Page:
First images of Earth from newest weather satellite
This week the National Oceanic and Atmospheric Administration released the first images – known as first light images – from its newest weather satellite, GOES-18, launched into geostationary orbit in March 2022.
Early next year from its vantage point of 22,300 miles above Earth, the satellite will become GOES-West, the operational weather satellite tasked with providing views and atmospheric measurements of the western US and the Pacific Ocean. Its counterpart, GOES-East, covers the eastern US and the Atlantic Ocean. Combining the data and imagery from both satellites, meteorologists will have an unprecedented ‘eye’ on weather systems as they develop and travel from west to east across the country.
Researchers at the University of Wisconsin–Madison Cooperative Institute for Meteorological Satellite Studies, in partnership with NOAA, have lent their expertise to the planning, development and testing of sensors onboard the new satellite, as well as to the generations of satellites that have preceded it. They are participating in the post-launch check-out of GOES-18.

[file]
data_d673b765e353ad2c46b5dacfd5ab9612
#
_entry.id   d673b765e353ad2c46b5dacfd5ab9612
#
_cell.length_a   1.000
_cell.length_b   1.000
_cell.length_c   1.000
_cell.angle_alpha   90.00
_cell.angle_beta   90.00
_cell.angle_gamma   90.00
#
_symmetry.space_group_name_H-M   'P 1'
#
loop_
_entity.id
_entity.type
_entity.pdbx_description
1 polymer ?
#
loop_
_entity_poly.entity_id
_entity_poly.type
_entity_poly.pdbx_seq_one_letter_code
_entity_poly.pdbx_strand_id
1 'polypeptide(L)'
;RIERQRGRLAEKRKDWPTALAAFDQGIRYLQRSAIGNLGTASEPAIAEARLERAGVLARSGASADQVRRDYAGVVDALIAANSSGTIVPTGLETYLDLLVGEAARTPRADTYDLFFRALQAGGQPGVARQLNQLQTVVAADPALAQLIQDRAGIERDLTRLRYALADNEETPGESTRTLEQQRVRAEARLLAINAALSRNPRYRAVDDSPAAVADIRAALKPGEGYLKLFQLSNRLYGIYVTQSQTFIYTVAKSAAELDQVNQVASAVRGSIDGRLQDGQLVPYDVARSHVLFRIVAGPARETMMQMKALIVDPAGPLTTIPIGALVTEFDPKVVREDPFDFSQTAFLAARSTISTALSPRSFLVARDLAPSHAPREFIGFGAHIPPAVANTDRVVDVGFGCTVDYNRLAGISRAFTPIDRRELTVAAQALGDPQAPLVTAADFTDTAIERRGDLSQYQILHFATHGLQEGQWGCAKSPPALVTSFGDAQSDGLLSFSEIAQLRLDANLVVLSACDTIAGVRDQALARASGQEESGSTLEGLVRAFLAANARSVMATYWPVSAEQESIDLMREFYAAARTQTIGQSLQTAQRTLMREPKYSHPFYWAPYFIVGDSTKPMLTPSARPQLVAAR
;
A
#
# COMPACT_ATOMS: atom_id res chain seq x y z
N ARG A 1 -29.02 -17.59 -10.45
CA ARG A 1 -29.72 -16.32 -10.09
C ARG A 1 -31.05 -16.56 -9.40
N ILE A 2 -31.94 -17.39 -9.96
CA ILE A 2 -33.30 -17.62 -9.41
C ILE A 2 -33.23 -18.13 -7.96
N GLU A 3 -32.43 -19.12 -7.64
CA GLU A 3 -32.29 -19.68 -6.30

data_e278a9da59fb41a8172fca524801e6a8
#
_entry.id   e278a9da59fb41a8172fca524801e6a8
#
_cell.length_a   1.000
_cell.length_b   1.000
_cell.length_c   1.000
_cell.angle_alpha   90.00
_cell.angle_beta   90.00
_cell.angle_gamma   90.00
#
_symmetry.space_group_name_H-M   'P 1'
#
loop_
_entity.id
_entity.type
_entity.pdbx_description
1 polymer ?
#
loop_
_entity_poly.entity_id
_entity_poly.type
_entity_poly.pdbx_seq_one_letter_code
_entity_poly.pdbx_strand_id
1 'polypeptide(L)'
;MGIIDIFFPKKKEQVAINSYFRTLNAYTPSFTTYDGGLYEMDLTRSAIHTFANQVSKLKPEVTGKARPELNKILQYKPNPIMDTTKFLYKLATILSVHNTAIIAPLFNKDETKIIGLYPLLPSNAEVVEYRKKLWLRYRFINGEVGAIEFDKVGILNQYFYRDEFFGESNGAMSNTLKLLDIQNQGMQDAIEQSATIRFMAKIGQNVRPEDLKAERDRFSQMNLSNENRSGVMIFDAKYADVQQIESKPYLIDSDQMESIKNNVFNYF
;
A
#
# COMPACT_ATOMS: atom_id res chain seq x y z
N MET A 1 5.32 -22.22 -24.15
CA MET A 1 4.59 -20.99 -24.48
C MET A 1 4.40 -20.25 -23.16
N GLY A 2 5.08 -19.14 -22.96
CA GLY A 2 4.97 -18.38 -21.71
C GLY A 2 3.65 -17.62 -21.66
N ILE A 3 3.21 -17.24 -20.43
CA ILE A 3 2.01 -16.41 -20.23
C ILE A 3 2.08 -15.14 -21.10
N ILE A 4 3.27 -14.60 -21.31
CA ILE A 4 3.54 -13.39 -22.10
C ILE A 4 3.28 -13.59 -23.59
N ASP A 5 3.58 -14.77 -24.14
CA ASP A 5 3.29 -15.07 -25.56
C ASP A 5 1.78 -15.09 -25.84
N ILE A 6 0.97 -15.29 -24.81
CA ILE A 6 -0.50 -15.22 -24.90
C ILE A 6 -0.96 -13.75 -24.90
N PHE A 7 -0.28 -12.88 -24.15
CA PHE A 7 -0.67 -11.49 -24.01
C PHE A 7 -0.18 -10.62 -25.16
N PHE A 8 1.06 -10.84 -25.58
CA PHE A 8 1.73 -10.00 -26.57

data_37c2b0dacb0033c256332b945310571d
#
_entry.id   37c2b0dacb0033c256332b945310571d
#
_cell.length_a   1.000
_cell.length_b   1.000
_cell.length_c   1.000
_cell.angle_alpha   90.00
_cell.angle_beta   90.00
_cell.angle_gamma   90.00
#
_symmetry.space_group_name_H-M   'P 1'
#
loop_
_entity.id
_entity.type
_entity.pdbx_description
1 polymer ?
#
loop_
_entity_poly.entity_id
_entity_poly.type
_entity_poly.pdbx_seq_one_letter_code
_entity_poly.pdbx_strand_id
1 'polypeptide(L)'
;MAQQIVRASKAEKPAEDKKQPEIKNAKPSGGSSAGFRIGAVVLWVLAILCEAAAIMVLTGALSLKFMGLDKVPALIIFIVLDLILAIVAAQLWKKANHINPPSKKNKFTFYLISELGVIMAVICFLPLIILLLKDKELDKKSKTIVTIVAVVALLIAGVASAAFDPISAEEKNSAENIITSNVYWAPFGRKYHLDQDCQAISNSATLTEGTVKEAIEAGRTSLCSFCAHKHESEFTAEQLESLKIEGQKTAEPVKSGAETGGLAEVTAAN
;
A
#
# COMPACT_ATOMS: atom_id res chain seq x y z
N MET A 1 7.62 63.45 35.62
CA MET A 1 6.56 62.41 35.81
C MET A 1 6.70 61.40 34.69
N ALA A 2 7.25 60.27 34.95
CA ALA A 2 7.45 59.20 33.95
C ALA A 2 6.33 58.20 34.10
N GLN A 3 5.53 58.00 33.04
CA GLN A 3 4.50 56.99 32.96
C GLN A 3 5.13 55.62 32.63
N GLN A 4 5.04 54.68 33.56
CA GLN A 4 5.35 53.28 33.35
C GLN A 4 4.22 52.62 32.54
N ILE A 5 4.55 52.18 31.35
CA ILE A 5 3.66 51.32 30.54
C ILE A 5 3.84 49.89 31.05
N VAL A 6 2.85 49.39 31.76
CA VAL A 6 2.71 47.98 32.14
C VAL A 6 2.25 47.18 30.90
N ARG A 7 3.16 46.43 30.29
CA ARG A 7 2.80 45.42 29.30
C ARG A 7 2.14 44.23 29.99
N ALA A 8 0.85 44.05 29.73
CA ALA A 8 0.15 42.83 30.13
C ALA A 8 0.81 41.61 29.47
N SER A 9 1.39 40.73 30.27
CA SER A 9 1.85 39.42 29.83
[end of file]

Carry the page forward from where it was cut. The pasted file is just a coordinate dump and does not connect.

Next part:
“We are aptly named the birthplace of satellite meteorology because we’ve been involved since the late 1950s when the field emerged,” says CIMSS Director and Atmospheric and Oceanic Sciences Professor Tristan L’Ecuyer. “In fact, the proof-of-concept missions – that demonstrated we could monitor Earth’s climate and weather from space – were developed here.”
The Earth-facing instruments on GOES-18 are the Advanced Baseline Imager and the Geostationary Lightning Mapper. The ABI was designed to deliver images and data as frequently as every 30 seconds, a crucial capability when forecasters are monitoring the development of tornadoes, hurricanes or winter storms that might endanger safety or require evacuations.
The Geostationary Lightning Mapper tracks the frequency and location of lightning. More lightning activity can be a precursor to storm intensification. Armed with this information, forecasters can issue alerts before high winds, tornadoes or damaging hail develop. The GLM has also proven to be useful in monitoring lightning that can spark wildfires.
“We are excited to share these images with the public while continuing our work of providing valuable data and information to forecasters so that they can fulfill their mission to help protect lives and property,” says L’Ecuyer.